Indian student Devendra gets a feel for how his country is perceived in Switzerland and sheds a few misconceptions of his own.
Stereotyping is bound to happen when two cultures rarely meet. In my case, I had never met anyone from Switzerland before coming here. The only exposure I had to western culture was through Hollywood movies and TV Series. Occasionally I came across foreign tourists in places like Goa or Manali, but that was it.
For a country like Switzerland, which is infamous in India as a secret banking destination for corrupt politicians, I was expecting profligate residents. This image was destroyed when I met the locals, especially students, who were working very hard to make ends meet.
On the other hand, I was the first Indian acquaintance for many people in Switzerland. Does that mean that they do not know much about India? Absolutely not. I met a religious Egyptian Muslim who was familiar with Hindu religious texts. He had not only read the Gita but was also eager to discuss the Upanishads. I also encountered a Turkish man who was using Ayurvedic products and studying meditation prescribed by the Indian spiritual guru Osho. Osho’s “ashram” is in my hometown of Pune and I had become aware of its existence only a couple of years ago. My French roommate cooks better “non-vegetarian” Indian dishes than I do. In fact, she taught me how to cook “Chicken Tikka Masala”. The most astonishing fact is that none of these people had ever met an Indian before.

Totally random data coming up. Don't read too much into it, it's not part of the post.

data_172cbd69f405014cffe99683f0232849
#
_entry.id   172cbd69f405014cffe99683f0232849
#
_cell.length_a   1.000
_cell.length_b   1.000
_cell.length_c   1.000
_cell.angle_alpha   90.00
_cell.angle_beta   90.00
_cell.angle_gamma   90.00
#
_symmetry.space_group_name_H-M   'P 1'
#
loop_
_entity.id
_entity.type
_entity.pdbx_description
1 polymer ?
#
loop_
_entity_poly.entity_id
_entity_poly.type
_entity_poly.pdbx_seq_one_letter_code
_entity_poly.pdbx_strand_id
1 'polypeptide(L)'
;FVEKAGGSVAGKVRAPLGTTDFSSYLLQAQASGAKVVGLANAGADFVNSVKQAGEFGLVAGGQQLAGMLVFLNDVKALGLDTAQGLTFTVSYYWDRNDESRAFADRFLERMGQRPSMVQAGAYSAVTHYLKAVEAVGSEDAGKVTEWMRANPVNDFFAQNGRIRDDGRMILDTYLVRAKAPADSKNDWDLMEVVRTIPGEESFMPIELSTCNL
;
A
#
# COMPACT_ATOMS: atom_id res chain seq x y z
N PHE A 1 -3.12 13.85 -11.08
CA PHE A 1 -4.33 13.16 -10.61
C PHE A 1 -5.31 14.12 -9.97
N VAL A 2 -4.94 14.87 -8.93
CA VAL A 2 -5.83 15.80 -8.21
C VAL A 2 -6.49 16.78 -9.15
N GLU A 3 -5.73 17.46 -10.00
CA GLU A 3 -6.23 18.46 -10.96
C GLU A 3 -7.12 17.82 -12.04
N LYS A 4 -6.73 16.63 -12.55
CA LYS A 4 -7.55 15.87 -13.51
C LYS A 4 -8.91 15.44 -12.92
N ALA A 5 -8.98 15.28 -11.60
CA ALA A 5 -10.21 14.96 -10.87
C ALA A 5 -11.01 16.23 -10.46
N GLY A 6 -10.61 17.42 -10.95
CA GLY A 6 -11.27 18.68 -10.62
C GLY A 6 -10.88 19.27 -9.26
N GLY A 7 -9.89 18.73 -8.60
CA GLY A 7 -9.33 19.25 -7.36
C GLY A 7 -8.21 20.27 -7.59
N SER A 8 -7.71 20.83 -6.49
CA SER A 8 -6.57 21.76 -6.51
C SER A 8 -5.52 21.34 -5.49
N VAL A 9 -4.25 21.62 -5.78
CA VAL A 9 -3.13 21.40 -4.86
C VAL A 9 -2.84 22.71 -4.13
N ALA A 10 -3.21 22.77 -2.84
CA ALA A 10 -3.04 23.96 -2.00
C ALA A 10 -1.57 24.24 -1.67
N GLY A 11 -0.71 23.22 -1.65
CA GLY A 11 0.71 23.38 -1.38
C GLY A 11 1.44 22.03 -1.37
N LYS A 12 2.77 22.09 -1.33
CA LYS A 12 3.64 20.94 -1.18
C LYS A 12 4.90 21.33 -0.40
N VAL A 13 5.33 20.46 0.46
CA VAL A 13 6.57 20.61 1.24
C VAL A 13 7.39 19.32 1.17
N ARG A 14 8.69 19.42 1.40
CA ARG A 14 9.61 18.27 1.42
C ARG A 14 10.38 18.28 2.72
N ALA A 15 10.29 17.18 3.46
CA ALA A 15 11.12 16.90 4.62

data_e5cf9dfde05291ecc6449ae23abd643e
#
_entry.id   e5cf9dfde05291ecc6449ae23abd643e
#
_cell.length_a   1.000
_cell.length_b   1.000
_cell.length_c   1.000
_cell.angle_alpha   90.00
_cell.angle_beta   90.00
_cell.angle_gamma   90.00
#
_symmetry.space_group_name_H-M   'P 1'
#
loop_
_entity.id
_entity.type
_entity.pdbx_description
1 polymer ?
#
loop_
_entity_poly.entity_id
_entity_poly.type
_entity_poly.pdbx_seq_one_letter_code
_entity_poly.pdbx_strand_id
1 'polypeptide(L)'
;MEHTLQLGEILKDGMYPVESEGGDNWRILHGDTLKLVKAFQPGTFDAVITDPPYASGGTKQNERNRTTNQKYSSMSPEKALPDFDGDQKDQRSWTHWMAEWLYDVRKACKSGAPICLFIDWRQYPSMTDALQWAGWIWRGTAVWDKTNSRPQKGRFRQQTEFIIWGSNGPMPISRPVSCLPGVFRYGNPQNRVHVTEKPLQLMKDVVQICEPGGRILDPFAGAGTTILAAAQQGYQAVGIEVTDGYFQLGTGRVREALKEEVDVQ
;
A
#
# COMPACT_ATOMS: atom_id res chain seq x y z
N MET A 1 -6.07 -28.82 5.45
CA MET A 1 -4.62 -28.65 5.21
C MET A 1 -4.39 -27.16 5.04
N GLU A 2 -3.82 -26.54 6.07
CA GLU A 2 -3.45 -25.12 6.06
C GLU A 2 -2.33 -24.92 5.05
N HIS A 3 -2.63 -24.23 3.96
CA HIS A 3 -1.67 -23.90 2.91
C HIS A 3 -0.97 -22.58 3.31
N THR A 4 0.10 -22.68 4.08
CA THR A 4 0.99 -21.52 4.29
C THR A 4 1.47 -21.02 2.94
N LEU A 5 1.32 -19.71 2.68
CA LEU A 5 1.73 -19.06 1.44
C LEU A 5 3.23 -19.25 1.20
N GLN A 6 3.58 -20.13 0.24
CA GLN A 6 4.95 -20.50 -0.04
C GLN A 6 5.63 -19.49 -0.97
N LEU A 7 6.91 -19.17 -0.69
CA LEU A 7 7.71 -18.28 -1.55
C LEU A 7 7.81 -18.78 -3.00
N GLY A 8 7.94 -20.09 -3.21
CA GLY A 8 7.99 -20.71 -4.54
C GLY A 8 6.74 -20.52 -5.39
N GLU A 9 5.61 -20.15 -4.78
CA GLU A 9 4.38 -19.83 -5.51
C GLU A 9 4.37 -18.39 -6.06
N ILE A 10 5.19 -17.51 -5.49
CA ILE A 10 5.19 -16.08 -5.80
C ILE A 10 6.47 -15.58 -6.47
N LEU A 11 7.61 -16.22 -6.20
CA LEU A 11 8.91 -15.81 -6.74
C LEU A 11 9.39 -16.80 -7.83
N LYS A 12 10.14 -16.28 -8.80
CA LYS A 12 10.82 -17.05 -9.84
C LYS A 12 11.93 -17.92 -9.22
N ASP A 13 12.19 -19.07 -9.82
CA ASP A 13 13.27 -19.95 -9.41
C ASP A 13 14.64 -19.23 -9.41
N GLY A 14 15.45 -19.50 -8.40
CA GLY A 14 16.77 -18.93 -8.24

So, does everyone have a favourable opinion of India? Probably not. “India is unsafe” is something a lot of people think. While I cannot comment about the entire country, my city isn’t unsafe. As a teenager, I used to return after midnight from hikes and the scariest thing on the street was an occasional stray dog. A lot of people are aware of “caste system and oppression”. Although it has still not been completely remedied, we have almost a 50% quota (even more in some states) in education and public posts reserved for lower castes. For quite a few people, the film “Slumdog Millionaire” was their introduction to Indian culture. Although it is based on reality, certain elements were cherry-picked to show only the dark and unfortunate side of Indian life.
Coming to prejudices or ignorance, some people presumed that I was a refugee. During an interview for a flat share (WG casting), I was explaining the reasons behind my decision to avoid parties (mostly financial). I was asked “But doesn’t the state pay for you?”. I also had to explain to the person that by law I am not allowed to work during the first six months of my university studies. Not because I don’t want to.
When I was discussing about WG casting with a friend, he told me that because of his previous experiences, he would have avoided selecting Indians as flatmates. That made me realise that the way I behave could reflect on an entire community of over a billion people. My conduct becomes even more important when there is little interaction between the cultures.
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